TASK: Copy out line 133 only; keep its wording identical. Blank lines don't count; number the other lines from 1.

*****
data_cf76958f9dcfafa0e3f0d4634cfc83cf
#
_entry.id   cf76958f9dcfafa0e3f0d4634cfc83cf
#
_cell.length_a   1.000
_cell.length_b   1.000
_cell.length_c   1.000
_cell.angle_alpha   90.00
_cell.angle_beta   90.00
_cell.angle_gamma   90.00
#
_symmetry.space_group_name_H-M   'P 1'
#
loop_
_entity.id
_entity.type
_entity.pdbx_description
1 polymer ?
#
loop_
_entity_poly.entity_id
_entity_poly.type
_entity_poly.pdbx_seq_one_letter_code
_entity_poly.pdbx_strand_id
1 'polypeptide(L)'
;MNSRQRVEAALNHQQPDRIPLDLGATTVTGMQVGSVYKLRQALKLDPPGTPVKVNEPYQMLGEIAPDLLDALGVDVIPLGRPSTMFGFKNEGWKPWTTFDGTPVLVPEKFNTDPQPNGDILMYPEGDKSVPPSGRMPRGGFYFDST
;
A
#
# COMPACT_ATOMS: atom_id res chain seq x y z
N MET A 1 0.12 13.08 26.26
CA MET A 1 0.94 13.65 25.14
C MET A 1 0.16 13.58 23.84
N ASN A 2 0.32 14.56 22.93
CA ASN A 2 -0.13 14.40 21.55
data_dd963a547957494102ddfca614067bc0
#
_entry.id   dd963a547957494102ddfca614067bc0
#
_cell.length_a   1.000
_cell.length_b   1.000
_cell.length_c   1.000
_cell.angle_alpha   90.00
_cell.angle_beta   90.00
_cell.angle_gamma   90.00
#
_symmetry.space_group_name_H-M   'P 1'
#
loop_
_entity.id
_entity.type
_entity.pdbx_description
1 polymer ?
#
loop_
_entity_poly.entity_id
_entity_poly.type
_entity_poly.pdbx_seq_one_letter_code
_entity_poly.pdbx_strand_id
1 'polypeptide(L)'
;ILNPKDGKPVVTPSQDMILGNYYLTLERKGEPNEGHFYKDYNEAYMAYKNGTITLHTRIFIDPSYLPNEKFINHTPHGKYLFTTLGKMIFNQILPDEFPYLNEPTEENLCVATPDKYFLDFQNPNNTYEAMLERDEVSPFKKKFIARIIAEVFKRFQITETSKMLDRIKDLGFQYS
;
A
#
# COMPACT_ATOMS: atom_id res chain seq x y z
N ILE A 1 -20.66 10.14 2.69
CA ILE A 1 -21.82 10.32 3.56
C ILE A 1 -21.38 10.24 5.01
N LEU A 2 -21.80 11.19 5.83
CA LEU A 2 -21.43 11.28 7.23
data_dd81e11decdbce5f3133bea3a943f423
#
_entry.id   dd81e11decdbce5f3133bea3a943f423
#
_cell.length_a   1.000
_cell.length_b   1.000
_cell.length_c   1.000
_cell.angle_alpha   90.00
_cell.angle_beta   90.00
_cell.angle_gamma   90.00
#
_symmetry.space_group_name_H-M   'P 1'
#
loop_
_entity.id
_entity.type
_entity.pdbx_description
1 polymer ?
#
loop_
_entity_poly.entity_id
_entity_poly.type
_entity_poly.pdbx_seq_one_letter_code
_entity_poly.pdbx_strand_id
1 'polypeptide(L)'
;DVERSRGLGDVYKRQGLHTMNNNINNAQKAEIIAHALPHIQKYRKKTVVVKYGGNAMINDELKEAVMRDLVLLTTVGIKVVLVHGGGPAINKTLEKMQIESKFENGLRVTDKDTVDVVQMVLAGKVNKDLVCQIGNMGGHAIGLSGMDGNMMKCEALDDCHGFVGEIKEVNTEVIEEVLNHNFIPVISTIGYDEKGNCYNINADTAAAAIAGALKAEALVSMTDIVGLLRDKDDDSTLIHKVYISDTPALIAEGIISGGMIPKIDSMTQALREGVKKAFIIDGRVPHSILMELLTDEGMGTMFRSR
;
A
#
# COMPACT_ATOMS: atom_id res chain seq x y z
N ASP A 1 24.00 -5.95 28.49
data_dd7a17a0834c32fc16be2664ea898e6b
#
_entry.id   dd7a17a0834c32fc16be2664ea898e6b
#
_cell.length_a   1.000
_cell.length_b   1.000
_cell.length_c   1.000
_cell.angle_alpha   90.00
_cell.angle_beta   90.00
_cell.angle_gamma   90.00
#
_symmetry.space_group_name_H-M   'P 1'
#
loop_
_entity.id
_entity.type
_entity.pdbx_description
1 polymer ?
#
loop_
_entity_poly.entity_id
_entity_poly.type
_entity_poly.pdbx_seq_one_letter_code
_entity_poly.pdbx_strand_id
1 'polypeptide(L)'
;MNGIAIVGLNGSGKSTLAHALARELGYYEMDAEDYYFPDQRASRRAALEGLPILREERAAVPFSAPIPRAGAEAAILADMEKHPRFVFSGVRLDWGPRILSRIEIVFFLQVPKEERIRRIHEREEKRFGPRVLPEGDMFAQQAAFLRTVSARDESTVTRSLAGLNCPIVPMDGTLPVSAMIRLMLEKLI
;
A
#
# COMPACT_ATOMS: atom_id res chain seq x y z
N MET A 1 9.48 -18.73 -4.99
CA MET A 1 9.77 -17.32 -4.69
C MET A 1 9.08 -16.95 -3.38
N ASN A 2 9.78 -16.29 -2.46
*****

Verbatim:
CA MET A 1 9.77 -17.32 -4.69